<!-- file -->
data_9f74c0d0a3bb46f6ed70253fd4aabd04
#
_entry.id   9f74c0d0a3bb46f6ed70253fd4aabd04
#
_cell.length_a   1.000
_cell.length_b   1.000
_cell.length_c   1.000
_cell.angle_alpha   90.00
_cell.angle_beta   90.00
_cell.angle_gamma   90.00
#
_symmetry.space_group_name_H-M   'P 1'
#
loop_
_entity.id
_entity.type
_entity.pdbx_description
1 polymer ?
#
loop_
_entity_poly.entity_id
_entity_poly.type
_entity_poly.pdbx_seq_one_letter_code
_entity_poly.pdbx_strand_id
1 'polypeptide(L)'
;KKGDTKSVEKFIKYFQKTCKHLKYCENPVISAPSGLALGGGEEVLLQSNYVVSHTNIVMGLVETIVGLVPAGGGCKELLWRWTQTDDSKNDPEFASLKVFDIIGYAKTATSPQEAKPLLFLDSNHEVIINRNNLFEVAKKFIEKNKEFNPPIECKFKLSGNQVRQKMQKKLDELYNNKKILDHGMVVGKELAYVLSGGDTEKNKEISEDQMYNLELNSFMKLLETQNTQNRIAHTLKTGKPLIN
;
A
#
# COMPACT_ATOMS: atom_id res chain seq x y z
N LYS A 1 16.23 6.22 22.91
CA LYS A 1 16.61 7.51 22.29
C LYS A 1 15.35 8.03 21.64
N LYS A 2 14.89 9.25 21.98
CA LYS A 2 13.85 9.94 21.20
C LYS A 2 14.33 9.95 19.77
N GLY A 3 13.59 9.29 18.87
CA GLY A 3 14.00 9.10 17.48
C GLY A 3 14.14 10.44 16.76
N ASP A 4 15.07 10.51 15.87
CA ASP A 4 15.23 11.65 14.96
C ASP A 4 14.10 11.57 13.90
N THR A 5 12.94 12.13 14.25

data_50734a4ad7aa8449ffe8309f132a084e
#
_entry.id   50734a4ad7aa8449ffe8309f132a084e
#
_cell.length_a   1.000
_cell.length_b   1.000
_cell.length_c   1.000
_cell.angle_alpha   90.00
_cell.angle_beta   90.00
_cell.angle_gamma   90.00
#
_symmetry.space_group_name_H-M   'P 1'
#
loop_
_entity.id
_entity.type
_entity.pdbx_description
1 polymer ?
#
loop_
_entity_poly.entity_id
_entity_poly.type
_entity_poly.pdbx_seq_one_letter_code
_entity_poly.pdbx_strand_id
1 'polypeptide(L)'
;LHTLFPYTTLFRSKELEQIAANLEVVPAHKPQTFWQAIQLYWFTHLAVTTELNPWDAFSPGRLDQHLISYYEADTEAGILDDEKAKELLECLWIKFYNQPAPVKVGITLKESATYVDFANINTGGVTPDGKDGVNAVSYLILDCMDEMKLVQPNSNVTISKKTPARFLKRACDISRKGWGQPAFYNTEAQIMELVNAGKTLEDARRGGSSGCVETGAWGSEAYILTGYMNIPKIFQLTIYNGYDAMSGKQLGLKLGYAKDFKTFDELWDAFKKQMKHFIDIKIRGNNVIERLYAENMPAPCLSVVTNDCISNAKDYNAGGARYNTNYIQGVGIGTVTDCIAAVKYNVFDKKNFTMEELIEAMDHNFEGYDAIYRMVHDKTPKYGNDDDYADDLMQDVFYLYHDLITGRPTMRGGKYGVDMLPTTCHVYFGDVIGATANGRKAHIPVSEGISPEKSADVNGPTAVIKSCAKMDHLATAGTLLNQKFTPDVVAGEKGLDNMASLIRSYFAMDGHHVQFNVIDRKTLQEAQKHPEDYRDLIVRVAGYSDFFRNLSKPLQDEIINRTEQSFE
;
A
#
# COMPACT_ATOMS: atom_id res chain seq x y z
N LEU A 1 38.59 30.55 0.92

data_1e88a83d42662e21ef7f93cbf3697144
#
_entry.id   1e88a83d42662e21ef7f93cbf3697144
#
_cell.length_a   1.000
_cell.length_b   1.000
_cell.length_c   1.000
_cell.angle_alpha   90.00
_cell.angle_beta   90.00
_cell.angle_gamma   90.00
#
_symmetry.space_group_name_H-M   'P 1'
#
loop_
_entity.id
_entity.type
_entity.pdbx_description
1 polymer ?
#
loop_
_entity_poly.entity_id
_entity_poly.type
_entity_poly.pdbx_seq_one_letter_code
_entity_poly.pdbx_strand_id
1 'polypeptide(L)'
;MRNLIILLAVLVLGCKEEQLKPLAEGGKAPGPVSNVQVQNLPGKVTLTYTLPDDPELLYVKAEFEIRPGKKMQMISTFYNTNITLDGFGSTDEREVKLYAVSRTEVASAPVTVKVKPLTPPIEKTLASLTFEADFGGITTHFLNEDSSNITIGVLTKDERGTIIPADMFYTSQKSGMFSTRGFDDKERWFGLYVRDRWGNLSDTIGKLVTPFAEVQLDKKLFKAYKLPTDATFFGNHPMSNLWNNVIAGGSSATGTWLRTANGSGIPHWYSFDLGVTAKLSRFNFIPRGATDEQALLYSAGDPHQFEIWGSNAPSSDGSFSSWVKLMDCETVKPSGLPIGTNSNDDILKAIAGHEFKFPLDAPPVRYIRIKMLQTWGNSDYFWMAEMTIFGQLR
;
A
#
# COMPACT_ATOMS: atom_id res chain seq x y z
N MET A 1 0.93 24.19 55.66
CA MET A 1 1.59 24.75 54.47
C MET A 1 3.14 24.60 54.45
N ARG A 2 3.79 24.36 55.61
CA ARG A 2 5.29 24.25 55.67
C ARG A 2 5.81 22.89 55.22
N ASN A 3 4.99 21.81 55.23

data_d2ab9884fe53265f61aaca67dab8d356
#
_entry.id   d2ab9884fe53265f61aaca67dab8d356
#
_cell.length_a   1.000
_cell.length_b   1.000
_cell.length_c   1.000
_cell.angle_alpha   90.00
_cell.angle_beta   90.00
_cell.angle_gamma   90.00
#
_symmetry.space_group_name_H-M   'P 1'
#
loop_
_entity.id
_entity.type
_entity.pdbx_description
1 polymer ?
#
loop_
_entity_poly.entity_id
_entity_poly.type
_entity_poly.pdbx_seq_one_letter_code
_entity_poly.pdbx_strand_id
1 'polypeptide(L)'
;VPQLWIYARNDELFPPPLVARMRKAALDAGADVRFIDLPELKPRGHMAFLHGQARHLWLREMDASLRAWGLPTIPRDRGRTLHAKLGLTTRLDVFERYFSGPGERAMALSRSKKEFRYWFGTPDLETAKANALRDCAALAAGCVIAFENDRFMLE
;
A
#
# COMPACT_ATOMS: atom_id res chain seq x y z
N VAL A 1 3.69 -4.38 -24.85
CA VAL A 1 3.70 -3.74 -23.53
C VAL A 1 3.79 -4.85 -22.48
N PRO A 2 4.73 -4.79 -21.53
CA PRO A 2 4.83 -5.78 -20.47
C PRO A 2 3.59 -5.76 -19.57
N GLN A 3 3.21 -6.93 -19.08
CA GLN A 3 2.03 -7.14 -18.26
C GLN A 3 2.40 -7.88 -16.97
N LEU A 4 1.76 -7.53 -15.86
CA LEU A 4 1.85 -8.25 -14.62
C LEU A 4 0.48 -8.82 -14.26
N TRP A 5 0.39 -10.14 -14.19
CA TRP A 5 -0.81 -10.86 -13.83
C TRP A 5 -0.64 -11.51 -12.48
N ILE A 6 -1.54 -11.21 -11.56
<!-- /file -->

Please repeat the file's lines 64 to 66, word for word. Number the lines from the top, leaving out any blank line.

_entity_poly.entity_id
_entity_poly.type
_entity_poly.pdbx_seq_one_letter_code